Flagging is a way of communicating basic information without needing to speak. Bandanas are soft introductions. They are self-labelling devices, material imbued with meaning, intended to provide enough information for cruising parties to determine the likelihood of an erotic match. In many cases, they provide a way of making an initial connection. Like any system of underground communication, it is community specific, and does not travel well. Where do you wear them and what does that mean? Subcultural meaning stays local.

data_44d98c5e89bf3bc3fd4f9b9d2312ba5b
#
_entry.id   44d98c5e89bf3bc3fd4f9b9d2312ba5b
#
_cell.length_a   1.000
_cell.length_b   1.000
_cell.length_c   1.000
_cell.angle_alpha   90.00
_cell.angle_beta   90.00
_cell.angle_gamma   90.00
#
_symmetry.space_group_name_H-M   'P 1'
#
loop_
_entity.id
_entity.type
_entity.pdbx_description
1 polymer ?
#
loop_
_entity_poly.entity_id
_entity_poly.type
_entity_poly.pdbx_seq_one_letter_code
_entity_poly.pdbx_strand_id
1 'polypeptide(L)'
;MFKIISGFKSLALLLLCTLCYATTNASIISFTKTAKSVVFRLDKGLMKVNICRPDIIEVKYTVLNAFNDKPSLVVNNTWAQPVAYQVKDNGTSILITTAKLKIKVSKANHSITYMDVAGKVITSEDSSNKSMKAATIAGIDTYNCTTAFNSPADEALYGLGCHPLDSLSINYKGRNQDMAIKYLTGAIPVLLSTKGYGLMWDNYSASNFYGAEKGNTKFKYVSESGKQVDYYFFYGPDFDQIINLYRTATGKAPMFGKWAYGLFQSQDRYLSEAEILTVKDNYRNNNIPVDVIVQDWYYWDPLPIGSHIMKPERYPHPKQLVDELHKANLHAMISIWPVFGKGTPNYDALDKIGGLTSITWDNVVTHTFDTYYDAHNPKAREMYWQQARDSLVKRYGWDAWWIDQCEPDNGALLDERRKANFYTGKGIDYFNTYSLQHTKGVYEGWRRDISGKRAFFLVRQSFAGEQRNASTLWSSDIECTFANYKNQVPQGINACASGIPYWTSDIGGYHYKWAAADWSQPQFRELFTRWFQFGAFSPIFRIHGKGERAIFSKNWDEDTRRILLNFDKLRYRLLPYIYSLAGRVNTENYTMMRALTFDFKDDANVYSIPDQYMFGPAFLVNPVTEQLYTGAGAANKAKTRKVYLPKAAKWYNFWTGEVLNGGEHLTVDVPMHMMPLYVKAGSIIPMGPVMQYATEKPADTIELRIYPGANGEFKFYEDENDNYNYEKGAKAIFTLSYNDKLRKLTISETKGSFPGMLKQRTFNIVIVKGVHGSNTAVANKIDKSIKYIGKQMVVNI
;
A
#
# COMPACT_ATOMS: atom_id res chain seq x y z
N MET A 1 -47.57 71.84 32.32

In a plane of crisp sunlight that angles down through the door frame, and dissolves into rust-coloured shadows settling across the dark floor, unease spreads along the walls of this wooden interior. A woman in the centre hugs a small infant close to her breast. Next to her, another holds a child on her lap. To their left is a muscular man dressed in light yellow work trousers and a waistcoat: he watches them, his face expressively surly. Seated in a semi-circle the women stare intently at the stove, or let their eyes settle on something outside the room. They are dressed well in respectable printed cotton dresses, their sleeves billowing out from under stiff white aprons. Four white men – one in the background and the other three conversing in the doorway on the left – like sentinels, stand watch. And as they watch and we watch them, these slaves, neatly arranged on rough wooden benches, quietly wait to be sold.